It’s quite common to create more space in your home by knocking through an interior wall. You may simply want to combine two small rooms into one big room, or remove a barrier to open-plan living. Whatever your motive, you will create a much more satisfying and flexible space, but it will need to be well-planned before you start.
Removing a structural wall will require some form of structural insertion to take the load above. This usually takes the form of a steel, but can be timber. For a simple job, an experienced builder should be able to work out the support required. We would always engage a structural engineer for anything remotely complex. He or she will specify the sizes of these structural members and provide you with peace of mind.
Planning to remove an interior wall
Don’t just do it and decide how to use the new space afterwards. Start with a scale floorplan of the proposed new space and work out where everything will go. Engage a structural engineer early in the process to point out what is possible – for instance, the new structural design may require vertical stanchions (see below) or nib walls that affect where you position furniture and radiators; you don’t necessarily achieve a flat wall. Using a stanchion rather than a nib should reduce the projection into the room, opening up the space further, but will cost more overall. A minimal nib wall can project 450mm into a room when plastered, whereas the stanchion may only be 200mm or so. You can read more about this knock through kitchen project in our portfolio.
In this project we wanted to open up the space as much as possible and minimise the protrusions, allowing light from the new French doors to flood in.
Sometimes a larger nib wall is appropriate because it defines the end of a run of kitchen units, so you may choose to make it 640mm deep. We’ve written a separate piece on this kitchen extension project.
If you want to read more, we written several blogs about inserting a structural steel; here we give advice on fitting steels within the floorspace above to create a perfectly flat ceiling.
The remainder of this article gives examples of how we have knocked down interior walls to help clients transform the way they live.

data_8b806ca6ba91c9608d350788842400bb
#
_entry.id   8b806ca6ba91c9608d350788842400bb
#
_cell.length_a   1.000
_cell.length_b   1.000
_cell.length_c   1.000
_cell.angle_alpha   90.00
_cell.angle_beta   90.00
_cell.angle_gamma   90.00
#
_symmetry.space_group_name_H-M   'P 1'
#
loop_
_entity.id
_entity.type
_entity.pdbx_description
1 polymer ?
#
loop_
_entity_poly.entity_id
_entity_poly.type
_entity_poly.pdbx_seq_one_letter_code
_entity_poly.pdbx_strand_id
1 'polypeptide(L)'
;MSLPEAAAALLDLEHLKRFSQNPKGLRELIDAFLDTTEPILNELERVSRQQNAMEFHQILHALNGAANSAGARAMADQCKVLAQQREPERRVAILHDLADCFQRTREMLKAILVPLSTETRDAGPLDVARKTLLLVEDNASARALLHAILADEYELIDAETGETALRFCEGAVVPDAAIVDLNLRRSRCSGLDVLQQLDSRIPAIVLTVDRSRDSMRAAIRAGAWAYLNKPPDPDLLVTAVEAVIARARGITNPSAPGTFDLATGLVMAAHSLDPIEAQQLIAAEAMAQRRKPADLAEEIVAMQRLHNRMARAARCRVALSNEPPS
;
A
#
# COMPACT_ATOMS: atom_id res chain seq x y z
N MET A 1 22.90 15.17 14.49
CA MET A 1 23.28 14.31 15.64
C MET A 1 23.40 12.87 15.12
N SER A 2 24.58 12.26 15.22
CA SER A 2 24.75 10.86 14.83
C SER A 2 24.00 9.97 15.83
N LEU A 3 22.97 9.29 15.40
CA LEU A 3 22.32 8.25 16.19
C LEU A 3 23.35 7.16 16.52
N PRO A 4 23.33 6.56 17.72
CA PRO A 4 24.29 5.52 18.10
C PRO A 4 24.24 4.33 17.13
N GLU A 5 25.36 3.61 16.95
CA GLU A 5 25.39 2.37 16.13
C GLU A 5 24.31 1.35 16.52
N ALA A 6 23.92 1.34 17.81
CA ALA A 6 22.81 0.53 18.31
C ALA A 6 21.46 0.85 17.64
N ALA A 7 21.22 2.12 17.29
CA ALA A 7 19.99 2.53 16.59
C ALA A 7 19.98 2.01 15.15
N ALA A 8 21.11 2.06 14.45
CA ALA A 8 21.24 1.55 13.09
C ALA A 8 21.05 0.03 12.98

Knocking through a living room
In this project, our clients had a kitchen diner with adjacent sitting room-cum-office which was not being well used. We worked with them to create a much larger space, replacing an existing steel with an even larger one! They now enjoy a wonderful space, big enough for large parties and string quartet recitals.
Knocking through a Bathroom
Our senior client wanted us to renovate her separate WC and shower-bathroom. We showed her how she could enjoy a more convenient and low maintenance bathroom with separate bath and shower by removing the intervening wall.
And here is the shower in the opposite corner, now all in one room and easy to clean. Here, you can read more about this bathroom renovation.
knocking through a kitchen
Our client wanted to create an open plan kitchen diner so we designed the space which involved removing the intervening wall. In the photo above, the wall that we removed runs from front to back on the right hand side. Below is a side view, showing that we also removed the back door and replaced it with a window:
Here is the finished result:
And the diner opposite. Here you can read more about this kitchen diner renovation.
Of course, not every internal wall is structural and you may be able to remove the partition simply and cheaply.
In this property, a partition wall had been installed to create a kitchen space with separate breakfast room. We worked with the clients to create a spectacular garden room with open-plan kitchen-diner.
Removing interior walls
Removing an interior wall makes sense if you want to experience open-plan living. We’ve provided some indicative costs on our page of budgets for home improvements. All of our clients agree that it was the right thing for them to do. Many say that they wish they had done it sooner!Back to blog